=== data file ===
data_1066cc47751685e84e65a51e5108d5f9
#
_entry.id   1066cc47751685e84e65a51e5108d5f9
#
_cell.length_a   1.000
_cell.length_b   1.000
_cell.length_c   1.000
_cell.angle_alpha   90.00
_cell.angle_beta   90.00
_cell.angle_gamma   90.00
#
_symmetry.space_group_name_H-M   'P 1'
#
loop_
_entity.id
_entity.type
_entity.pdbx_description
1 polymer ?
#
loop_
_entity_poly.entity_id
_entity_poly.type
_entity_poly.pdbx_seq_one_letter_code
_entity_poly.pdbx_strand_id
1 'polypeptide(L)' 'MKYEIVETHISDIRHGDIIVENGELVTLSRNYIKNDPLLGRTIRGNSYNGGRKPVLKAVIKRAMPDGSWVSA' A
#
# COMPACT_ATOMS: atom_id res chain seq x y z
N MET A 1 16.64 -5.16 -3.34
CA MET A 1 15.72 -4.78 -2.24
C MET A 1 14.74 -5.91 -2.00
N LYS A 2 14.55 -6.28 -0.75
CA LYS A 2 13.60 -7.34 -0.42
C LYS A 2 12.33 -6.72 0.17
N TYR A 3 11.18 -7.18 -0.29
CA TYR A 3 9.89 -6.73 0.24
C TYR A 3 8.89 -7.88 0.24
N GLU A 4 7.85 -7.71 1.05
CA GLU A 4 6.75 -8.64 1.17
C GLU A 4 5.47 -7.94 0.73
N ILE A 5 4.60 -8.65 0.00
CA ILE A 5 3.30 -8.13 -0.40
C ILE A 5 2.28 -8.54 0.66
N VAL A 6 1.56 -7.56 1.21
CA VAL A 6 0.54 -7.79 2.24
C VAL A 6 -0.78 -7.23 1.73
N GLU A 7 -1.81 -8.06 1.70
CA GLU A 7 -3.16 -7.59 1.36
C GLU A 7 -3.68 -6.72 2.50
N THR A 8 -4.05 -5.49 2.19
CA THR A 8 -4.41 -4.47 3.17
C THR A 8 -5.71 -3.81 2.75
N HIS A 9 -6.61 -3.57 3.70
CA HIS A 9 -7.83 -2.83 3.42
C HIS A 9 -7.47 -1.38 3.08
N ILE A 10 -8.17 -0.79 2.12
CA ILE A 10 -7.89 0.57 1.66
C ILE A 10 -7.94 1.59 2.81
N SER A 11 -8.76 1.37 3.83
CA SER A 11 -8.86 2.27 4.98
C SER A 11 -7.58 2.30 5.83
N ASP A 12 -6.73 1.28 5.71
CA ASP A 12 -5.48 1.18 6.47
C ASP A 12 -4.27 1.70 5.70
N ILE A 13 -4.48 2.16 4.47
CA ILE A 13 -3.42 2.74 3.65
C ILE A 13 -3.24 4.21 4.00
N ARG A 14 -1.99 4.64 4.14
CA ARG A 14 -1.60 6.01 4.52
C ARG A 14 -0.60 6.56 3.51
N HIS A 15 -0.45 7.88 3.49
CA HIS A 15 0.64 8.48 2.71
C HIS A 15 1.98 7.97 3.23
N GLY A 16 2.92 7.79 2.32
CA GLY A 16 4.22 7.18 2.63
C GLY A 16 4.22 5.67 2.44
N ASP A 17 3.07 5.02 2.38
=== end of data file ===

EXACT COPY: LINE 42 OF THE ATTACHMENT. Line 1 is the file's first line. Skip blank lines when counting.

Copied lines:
C ILE A 5 2.28 -8.54 0.66